the legislature can’t put a price-tag on it without opening a huge can of worms, and at that point they can’t just demand the company come up with a price without giving them guidance as well.

it’s a bad position for the politician or a court to be in. and leaves a lot of room to wiggle this case into federal court if they keep pushing. at which point it would be shut down.

that’s the logic as the world existed before we were all forced to but healthcare.. nowadays it’s anyones guess as to what will/won’t work.

Gwiz (profile) says:

Re: Charge a low rate

I’d say just charge an insanely low rate per employee supported using Zenefits.

I had that same thought also – until I read to quote above dealing with Utah’s Insurance Department Bulletin 2010-7:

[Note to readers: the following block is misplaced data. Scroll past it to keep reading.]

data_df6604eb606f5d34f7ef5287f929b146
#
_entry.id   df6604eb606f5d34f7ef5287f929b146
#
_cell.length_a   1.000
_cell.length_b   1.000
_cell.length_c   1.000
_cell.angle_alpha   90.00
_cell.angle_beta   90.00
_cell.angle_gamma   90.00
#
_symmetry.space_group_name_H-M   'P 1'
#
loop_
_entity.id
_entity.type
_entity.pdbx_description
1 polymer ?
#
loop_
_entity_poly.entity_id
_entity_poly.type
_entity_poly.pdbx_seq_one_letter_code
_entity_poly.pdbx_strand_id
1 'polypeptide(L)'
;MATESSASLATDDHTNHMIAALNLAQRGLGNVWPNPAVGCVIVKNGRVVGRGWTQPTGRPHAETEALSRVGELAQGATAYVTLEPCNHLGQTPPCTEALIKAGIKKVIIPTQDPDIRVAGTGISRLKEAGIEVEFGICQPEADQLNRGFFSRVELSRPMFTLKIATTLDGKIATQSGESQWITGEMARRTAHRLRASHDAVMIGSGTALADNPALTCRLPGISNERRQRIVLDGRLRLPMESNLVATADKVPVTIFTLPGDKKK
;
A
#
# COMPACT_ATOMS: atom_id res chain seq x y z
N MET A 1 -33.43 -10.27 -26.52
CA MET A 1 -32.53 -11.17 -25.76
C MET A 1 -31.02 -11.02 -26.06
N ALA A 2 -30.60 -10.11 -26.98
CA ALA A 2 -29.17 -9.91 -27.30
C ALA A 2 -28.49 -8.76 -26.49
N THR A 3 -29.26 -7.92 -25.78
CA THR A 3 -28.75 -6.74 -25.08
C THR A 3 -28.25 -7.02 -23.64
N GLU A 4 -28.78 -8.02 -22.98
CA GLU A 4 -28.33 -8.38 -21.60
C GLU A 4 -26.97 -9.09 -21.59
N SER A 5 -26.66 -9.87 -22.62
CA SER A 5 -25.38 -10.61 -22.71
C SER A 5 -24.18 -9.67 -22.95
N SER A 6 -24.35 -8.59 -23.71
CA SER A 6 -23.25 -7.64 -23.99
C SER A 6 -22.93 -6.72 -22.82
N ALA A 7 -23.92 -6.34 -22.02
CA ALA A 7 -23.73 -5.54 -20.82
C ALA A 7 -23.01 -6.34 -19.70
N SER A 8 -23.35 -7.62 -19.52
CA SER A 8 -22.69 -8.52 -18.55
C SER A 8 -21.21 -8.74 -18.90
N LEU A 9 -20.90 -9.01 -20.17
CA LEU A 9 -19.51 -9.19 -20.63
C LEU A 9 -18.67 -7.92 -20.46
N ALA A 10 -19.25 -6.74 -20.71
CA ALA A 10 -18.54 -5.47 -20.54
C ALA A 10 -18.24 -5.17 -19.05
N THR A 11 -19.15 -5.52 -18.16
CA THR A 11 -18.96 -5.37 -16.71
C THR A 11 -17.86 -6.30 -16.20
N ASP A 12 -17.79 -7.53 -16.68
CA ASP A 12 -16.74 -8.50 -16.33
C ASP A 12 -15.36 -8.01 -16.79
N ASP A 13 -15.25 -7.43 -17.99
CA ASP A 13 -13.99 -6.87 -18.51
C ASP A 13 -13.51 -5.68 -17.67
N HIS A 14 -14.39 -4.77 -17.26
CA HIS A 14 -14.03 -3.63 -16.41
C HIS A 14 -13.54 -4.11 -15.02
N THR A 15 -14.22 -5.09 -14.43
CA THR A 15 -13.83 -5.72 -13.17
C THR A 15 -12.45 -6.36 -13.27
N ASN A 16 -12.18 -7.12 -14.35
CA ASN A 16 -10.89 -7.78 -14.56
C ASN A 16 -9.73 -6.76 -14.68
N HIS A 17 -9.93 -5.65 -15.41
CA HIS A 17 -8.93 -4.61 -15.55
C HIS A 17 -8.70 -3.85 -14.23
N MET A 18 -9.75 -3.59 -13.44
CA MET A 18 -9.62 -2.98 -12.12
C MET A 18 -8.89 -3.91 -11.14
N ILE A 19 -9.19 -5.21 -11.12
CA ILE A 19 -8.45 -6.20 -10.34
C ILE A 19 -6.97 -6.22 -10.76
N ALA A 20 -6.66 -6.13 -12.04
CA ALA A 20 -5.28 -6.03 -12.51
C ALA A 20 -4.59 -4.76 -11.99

This includes offering benefits not specified in the insurance contract at no cost or at a cost below fair market value. Also explained is the fact that providing other value added services not specified in an insurance contract are also insurance violations.

That last part confuses me a little too. Does that mean an insurance agent cannot do a “discount double check” because it’s a “value added service”?

That One Guy (profile) says:

That's a feature, not a bug

Of course, for Zenefits, the only really sensible solution is to not do business in Utah, meaning that Utah-based businesses are objectively (and significantly) worse off. That’s crazy — but it’s the sort of ridiculous regulatory attacks presented to disruptive businesses all too frequently.